Cureton: After all these years I’ve no regrets at turning down Ferguson

 

As What-If moments go, Jamie Cureton’s choice as a teenager to turn down Manchester United in favour of Norwich City may be as close as football gets to Dick Rowe’s infamous decision to reject The Beatles back in the early 1960s.

While the Decca Records executive got it horribly wrong when he justified his rejection with the comment “guitar groups are on the way out,” Cureton’s judgement was based partly on loyalty and also on a hunch that his career would progress more quickly at Carrow Road.

Little did he know that Sir Alex Ferguson was about to change United’s policy of buying established players, and instead give youth a chance. David Beckham, Nicky Butt, the Nevilles and Ryan Giggs were only a couple of years away from proving Alan Hansen wrong when Cureton went on trial with a view to joining them in 1993.

As a free-scoring England Under-18 striker, he was not short of suitors, but when Ferguson rang the family home in Bristol with a contract offer, the youngster surprised even himself when he said: “Thanks but no thanks”.

“When my Dad took the call from Sir Alex, I just said no. I was a United fan as well so I’m not sure why – maybe loyalty to Norwich, where I already was, or perhaps I thought I would not get the same chance to break through at United,” he says on the eve of his 20th season as a pro, mostly in the lower leagues.

“I’d been up to Old Trafford at Easter and in the summer holidays and the others were all there – David Beckham’s only a few months older than me. The one thing that group [the Class of ’92] did not have was a prolific centre-forward, which I was, so you wonder what might have been. But you can’t dwell on it too much. I’ve thoroughly enjoyed my career and I still love it.”

Now Giggs and Kevin Phillips have retired, Cureton, at nearly 39, will be the oldest outfield player in all four divisions when he makes his debut for League Two’s Dagenham & Redbridge, his 14th club, today.

“I’d have preferred to have played for only half that number, but I made a few bad decisions. I was a bit cocky when I was younger and didn’t always live like a model pro,” he laughed. “When you’re young all you think about after a match is ‘which nightclub are we going to?’ and you don’t worry about what you eat or drink. Managers know what goes on and next thing you know you are out the door.”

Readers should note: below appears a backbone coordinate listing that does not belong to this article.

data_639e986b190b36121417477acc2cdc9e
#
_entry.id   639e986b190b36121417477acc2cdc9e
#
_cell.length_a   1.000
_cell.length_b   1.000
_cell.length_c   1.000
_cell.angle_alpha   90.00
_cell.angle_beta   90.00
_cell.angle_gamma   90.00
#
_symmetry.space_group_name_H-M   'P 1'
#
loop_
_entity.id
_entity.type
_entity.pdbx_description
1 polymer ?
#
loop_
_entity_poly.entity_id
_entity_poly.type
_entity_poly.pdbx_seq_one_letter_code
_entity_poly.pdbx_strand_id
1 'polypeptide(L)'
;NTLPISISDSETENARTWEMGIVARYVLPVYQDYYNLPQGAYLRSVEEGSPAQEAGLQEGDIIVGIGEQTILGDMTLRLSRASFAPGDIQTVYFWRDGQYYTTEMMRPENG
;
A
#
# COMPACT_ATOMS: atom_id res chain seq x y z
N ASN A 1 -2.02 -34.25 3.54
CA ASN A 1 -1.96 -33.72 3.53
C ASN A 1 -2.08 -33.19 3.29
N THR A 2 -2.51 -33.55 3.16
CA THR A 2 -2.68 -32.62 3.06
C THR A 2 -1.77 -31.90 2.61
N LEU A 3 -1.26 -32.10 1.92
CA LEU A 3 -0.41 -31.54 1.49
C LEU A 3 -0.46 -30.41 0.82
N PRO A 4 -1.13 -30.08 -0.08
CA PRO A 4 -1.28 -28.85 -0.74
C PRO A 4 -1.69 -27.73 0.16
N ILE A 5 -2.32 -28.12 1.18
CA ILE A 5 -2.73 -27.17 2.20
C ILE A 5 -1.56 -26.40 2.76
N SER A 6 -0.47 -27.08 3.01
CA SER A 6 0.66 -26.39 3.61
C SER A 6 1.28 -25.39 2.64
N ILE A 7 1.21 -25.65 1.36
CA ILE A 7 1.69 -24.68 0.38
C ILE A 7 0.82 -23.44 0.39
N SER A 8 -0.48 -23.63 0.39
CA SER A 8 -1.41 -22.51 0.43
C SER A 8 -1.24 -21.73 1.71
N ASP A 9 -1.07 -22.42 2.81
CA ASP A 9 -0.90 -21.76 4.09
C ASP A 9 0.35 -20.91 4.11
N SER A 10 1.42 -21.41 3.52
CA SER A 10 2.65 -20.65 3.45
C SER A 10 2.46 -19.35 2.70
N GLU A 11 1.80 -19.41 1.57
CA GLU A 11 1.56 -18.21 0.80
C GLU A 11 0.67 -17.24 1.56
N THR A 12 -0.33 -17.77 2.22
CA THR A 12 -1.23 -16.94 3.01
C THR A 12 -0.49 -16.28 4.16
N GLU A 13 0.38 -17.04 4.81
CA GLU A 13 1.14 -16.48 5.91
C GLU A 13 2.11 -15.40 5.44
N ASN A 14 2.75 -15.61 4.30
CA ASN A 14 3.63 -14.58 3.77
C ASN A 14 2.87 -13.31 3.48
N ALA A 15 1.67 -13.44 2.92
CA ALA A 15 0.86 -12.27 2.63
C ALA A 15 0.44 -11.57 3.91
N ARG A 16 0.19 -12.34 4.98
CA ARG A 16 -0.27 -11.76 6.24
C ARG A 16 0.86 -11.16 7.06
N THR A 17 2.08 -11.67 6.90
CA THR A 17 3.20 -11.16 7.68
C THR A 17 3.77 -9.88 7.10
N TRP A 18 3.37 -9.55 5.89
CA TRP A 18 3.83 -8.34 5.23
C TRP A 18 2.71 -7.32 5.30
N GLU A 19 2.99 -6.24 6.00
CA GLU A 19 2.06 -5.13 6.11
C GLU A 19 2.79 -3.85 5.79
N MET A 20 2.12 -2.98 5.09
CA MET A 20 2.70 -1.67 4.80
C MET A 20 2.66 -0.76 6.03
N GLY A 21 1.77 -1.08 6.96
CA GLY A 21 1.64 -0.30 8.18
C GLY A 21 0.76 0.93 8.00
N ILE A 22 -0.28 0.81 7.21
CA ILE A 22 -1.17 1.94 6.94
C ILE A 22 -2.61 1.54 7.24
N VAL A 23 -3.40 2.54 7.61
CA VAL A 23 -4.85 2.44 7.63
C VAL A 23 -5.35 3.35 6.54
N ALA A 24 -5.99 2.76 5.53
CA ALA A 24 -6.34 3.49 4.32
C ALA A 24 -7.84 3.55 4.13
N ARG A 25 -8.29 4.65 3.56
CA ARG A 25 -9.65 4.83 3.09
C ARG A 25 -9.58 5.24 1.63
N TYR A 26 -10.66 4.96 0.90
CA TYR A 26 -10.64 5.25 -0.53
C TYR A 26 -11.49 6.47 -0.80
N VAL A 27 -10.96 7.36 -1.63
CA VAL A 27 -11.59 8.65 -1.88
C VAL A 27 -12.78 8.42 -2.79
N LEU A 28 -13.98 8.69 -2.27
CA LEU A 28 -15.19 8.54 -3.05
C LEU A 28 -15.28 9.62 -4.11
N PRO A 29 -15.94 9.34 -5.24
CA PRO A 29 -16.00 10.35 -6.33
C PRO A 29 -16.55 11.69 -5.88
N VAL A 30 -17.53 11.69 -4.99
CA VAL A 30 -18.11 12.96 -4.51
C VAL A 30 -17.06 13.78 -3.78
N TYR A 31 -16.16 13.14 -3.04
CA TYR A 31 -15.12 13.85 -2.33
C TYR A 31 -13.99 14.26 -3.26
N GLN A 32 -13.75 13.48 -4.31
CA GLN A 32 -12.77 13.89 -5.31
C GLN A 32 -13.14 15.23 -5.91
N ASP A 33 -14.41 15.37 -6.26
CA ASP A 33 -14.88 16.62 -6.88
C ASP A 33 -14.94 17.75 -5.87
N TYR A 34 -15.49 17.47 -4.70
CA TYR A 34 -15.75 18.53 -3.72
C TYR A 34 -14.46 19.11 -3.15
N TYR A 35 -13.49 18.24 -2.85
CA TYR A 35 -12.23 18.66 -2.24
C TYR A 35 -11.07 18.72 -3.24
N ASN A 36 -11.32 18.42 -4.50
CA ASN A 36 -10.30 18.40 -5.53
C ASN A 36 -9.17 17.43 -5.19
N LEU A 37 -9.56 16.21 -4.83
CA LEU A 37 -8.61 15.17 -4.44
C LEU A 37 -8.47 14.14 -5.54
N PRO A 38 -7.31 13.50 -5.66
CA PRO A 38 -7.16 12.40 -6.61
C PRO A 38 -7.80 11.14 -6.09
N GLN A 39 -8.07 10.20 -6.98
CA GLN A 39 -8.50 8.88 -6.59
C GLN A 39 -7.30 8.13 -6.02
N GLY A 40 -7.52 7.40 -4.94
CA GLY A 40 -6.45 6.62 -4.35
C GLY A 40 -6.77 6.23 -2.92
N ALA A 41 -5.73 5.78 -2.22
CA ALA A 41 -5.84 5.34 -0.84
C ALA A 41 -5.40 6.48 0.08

His approach to football, and life in general, could not be more different now. “Everything changed in my early 30s – my attitude and the way I trained and looked after myself. Now I watch what I eat, don’t drink too much, hardly ever go out – the complete opposite of when I was younger. You think you can get away with it forever, but you can’t.” At Dagenham he is the elder statesman by some way. “One of the lads was not even born when I made my debut,” Cureton added.

Norwich were relegated from the Premier League in 1995 and  he never returned to that level. “I thought we’d go straight back up and I would be all right because I was scoring for fun, but it didn’t work out.”

A succession of clubs followed, including one in South Korea, (“another big mistake”) but he retains his enthusiasm.

“We’ve got a good group of lads at Dagenham and our aim is to get out of League Two, although we are realistic. Our first target is to avoid relegation. We don’t have much money so ninth last season was a terrific achievement.”

News
Mickey Rourke celebrates his victory against opponent Elliot Seymour
people
News
Gordon and Tana Ramsay arrive at the High Court, London
newsTV chef gives evidence against his father-in-law in court case
News
Actor Burt Reynolds last year
people
News
people

Watch the spoof Thanksgiving segment filmed for Live!
PROMOTED VIDEO
Have you tried new the Independent Digital Edition apps?
News
The data shows that the number of “unlawfully” large infant classes has doubled in the last 12 months alone
i100Mike Stuchbery, a teacher in Great Yarmouth, said he received abuse
Arts and Entertainment
The starship in Star Wars: The Force Awakens
filmsThe first glimpse of JJ Abrams' new film has been released online